Traditionally all employees in Government sector in India were covered under “Defined benefit Pension” (DBP) plan. Under this plan, the Employer subscribes to a pension plan and contributes funds so that the employees on retirement get a defined amount till he or she survives. Every year the pension benefits of the future that have to be paid from this plan are calculated and the amount that needs to be contributed to the policy to fund the projected pension amount.
It is a secured pension plan for an employee as he or she can calculate beforehand the eligible amount based on salary structure and number of years in service. Such pension payments are immune from market volatility. Department of Pension and Pensioner’s Welfare under the Ministry of Personnel, Public Grievances, and Pensions manage this affair.
However, it’s a drag for government as it has to keep contributing to make the promised payment to the employee.
With the increasing resource crunch of the Government and considering market dynamics, Government wanted to replace this scheme. As a consequence the National Pension Scheme (NPS) came into force from January 1, 2004. All employees who joined service on January 1, 2004 and after in Government sector will not be eligible for DBP but NPS only.
Apart from pension palns in India , there were three other options for creating retirement/longterm funds – General Provident Fund (GPF), Employee’s provident Fund (EPF) and Public provident Fund (PPF).
a) GPF is a savings scheme available to only government employees.
b) EPF is a savings scheme available to employees in companies with more than 20 workers.
c) PPF is available to everyone – whether employed, self-employed or unemployed.
National Pension System (NPS) is a voluntary retirement savings scheme. It is market linked, defined contribution product i.e. a fixed amount has to be contributed till exit/retirement/superannuation. It is administered and regulated by Pension Fund Regulatory and Development Authority (PFRDA)
NPS offers two types of accounts, viz. Tier-I and Tier-II. Tier-I account is the pension account having restricted withdrawals. Tier-II is a voluntary account which offers liquidity of investments and withdrawals. Tier-II account is allowed only when there is an active Tier-I account in the name of the subscriber. The contributions accumulated over a period of time till retirement grows with market linked returns.
On exit/retirement/superannuation, a minimum of 40% of the corpus is mandatorily utilized to procure an annuity from a life insurance company to give pension for life and the balance corpus is paid as lumpsum. You may read http://healthywealthywise.in/retirement-planning-for-peace/
NPS is mandatorily applicable for Central Government employees (except Armed Forces) recruited on or after 01.01.2004. Subsequently, all State Governments excluding West Bengal have also adopted NPS for their employees. Government employees make a monthly contribution at the rate of 10% of their salary and a matching contribution is paid by the Government. For central Government employees, the employer’s contribution rate has been enhanced to 14% w.e.f. 01.04.2019.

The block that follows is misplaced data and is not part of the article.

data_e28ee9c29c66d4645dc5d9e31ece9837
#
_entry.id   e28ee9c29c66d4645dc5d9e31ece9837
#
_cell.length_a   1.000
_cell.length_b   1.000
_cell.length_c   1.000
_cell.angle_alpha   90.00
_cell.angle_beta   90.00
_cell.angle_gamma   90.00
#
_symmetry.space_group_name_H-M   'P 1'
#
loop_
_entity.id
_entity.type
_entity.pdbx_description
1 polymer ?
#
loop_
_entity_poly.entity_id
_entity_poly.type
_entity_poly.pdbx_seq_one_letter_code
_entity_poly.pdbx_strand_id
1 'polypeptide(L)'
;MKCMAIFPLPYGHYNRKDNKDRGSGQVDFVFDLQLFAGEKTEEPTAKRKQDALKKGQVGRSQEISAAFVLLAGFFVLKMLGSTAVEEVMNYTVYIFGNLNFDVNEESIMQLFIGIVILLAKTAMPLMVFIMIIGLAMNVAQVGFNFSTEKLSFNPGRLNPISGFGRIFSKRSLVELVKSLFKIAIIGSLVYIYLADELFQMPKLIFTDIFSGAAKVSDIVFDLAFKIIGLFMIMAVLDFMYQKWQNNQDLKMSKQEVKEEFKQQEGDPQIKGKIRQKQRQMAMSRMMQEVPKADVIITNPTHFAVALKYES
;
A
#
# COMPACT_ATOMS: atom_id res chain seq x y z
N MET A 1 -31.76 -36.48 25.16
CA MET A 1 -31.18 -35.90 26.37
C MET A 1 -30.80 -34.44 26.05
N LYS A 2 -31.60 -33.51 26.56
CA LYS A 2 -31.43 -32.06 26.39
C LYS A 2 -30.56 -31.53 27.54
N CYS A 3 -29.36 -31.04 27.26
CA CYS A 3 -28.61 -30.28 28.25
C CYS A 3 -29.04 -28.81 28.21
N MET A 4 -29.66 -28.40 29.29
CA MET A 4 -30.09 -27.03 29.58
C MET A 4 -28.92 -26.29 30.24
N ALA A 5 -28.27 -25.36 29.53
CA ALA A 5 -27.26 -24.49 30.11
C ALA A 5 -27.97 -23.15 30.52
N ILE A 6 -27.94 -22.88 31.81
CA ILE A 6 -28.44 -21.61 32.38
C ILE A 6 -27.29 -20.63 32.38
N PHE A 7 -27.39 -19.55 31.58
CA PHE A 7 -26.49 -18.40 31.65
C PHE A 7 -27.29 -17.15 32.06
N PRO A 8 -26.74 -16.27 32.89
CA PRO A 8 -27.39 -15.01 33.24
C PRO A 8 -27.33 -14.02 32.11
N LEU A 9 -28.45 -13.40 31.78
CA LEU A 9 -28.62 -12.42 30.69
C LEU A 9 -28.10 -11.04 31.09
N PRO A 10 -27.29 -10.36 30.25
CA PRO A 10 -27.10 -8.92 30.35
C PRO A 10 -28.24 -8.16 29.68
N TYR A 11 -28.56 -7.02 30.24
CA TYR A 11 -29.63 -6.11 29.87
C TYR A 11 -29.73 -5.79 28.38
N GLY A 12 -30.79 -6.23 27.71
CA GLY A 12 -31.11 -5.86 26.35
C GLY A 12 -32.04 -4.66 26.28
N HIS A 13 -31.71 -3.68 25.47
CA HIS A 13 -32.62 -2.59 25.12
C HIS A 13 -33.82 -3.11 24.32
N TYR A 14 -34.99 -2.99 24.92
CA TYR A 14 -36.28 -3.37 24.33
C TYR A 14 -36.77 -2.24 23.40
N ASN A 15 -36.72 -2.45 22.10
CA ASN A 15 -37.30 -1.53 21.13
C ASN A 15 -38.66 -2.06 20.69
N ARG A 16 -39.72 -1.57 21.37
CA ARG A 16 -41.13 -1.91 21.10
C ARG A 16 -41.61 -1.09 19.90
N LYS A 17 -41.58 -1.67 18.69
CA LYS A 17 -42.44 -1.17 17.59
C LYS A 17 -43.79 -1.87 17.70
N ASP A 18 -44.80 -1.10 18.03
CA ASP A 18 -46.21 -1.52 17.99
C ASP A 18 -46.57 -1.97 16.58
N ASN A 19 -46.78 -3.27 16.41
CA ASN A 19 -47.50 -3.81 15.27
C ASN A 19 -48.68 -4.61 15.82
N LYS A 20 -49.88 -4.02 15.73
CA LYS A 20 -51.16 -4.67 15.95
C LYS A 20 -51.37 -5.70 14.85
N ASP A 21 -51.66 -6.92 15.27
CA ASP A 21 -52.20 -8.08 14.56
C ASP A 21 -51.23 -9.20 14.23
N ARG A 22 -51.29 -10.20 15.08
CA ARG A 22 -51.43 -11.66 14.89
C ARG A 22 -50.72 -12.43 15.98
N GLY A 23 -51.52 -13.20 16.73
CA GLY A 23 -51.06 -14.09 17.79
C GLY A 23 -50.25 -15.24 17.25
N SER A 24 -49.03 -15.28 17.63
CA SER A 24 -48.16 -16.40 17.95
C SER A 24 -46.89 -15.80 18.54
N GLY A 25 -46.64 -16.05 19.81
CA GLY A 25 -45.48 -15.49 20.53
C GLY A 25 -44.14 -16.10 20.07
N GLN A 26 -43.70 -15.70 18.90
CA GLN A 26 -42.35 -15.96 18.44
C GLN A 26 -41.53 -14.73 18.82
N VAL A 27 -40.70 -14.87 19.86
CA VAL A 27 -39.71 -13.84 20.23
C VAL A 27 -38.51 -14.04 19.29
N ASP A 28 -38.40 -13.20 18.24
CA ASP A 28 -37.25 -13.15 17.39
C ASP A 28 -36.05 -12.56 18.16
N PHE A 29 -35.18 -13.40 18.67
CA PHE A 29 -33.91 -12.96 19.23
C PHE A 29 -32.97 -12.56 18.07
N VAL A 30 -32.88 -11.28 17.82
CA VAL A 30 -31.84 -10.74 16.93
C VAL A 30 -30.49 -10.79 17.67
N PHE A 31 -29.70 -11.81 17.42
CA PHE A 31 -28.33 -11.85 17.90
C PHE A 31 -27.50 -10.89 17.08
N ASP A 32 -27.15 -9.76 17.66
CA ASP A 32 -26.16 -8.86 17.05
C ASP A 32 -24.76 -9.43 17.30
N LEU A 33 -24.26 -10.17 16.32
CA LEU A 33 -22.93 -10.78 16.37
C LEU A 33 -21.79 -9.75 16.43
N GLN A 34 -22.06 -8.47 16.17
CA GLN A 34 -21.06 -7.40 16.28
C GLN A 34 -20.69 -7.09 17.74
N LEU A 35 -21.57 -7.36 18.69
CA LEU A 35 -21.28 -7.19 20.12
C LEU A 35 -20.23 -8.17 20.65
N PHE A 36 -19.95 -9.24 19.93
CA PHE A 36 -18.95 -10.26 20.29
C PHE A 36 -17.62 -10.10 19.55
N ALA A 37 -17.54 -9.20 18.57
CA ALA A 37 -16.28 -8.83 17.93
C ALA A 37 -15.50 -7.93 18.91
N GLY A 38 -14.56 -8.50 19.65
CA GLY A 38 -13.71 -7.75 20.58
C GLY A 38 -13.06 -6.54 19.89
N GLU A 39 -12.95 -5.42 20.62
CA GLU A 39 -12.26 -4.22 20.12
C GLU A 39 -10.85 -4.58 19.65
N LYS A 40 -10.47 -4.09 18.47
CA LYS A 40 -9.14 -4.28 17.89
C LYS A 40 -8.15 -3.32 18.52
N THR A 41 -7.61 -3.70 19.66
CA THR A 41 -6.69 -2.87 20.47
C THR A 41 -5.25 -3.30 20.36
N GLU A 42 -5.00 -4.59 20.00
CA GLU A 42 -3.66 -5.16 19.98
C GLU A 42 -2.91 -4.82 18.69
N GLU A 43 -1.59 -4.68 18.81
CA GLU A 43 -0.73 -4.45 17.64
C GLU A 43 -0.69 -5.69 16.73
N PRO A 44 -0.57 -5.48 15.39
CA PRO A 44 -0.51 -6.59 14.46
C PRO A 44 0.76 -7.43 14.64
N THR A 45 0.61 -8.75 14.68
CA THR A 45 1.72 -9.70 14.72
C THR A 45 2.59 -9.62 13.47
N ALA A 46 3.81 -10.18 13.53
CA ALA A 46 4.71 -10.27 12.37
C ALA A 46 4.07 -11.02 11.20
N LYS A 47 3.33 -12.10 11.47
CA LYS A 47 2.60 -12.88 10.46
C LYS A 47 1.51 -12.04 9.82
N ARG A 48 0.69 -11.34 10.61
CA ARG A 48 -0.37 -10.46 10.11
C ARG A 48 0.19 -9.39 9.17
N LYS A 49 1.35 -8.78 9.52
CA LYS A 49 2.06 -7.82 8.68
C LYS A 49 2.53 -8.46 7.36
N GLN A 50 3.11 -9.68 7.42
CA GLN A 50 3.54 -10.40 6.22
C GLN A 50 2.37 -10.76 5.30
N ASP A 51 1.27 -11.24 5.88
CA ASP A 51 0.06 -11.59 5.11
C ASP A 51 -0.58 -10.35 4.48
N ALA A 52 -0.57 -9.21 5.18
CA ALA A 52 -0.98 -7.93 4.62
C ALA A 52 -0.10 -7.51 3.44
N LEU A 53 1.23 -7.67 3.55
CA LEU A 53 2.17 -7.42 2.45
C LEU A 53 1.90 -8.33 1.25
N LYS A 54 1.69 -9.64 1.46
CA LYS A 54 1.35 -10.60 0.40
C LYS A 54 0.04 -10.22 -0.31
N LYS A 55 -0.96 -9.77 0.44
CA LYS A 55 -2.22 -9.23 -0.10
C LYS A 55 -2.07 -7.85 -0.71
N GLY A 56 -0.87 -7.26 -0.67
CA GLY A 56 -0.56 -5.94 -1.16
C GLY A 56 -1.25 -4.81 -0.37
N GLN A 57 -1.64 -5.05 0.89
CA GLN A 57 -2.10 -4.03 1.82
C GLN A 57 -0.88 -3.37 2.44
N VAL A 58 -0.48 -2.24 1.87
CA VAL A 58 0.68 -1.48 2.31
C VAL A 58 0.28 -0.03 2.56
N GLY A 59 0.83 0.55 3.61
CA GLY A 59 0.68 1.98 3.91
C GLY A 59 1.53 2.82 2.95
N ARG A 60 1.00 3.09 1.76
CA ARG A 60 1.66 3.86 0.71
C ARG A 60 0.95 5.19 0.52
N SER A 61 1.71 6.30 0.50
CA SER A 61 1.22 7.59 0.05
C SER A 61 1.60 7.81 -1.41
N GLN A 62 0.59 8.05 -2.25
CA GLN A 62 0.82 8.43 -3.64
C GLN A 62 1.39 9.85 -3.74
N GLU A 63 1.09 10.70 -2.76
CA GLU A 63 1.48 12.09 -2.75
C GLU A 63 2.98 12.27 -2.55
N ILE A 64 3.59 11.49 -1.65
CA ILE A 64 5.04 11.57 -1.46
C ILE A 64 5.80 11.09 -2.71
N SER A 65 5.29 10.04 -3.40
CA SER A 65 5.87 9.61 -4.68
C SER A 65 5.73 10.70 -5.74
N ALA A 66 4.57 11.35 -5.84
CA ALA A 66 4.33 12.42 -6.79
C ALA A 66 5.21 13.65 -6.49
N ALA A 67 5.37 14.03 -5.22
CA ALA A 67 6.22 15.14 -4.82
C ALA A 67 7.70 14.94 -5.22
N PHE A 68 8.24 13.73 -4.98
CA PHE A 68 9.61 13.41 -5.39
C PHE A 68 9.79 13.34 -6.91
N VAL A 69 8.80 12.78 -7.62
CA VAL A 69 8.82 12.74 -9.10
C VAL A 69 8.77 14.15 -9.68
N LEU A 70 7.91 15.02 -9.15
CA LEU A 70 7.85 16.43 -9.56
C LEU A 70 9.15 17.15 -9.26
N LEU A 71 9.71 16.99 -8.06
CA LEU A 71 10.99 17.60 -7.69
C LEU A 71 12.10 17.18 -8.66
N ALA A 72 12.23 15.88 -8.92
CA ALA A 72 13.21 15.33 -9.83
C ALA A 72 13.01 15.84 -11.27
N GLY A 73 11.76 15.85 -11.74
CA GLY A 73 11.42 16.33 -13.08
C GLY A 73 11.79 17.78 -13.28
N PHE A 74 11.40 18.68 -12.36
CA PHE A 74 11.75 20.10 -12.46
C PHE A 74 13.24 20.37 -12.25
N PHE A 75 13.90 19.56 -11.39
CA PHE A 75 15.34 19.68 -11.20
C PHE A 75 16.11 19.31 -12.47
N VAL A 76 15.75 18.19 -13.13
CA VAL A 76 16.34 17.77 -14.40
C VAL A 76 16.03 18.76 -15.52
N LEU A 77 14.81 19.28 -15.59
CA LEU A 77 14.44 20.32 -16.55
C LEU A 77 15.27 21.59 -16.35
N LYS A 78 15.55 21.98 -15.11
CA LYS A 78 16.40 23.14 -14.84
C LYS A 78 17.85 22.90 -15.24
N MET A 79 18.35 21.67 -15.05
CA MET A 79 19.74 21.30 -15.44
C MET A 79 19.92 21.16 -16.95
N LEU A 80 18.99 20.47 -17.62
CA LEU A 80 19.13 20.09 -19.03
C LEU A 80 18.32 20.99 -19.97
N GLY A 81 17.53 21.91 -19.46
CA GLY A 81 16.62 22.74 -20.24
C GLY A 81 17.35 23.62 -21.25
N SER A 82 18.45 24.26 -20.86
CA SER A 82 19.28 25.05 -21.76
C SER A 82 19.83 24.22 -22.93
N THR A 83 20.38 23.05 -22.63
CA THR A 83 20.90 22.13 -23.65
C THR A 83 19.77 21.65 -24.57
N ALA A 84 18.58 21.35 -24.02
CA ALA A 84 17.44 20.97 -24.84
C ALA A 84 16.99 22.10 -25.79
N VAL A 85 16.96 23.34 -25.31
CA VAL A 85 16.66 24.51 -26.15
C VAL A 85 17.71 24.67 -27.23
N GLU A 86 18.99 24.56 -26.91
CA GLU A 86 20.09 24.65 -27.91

Companies can adopt NPS for their employees with contribution rates as per the employment terms.
All citizens of India aged between 18 – 65 years can join NPS on voluntary basis.
Enrolments and contributions under NPS are made through nodal officers for Government employees, employer or Point of Presence (PoPs) such as Bank for corporate employees and PoPs or eNPS for other individuals.
Important features of NPS:
•Access and Portability is ensured through online access of the pension account to the NPS subscribers through web portal and mobile app, across all geographical locations and portability of employments.
• Partial withdrawal- Subscribers can withdraw up to 25% of their own contributions at any time before exit from NPS Tier-I for a maximum of three times during the entire tenure of subscription under NPS for certain purposes specified in the regulations. The partial withdrawals are allowed from NPS Tier-1 after contributing for at least ten years and there should be a gap of minimum five years between successive withdrawals.
• Tax Benefits available under NPS :
a) Employee’s own Contribution towards NPS Tier-I is eligible for tax deduction under section 80 CCD (1) of the Income Tax Act within the overall ceiling of Rs. 1.50 lakh under section 80 C of the Income Tax Act. From FY 2015-16, the subscriber is also allowed tax deduction in addition to the deduction allowed under section 80CCD(1) for contribution to NPS Tier I account subject to a maximum of Rs. 50,000 under section 80CCD 1(B ).
b) Employer’s contribution towards NPS Tier-I is eligible for tax deduction under Section 80CCD (2) of the Income Tax Act (14% of salary for central government employees and 10% for others). This rebate is over and above the limit prescribed under Section 80C.
c) Interim/ Partial withdrawal up to 25% of the contributions made by the subscriber from NPS Tier-I is tax free.
d) With effect from 1.4.2019, lump sum withdrawal up to 60% of total pension wealth from NPS Tier-I at the time of superannuation is tax exempt.
e) Minimum 40% of the amount utilized for purchasing an annuity from the Annuity Service Provider, registered and regulated by the Insurance Regulatory and Development Authority (IRDA) and empanelled by PFRDA is also tax exempt.
Apart from these there are host of pension plans in India provided by life insurance companies. Few of they are HDFC Life™ Pension Guaranteed – With Flexible Annuity Option, Bajaj Allianz Life – Superstar After Retirement – -, Retirement & Pension Plans | Max Life Insurance etc.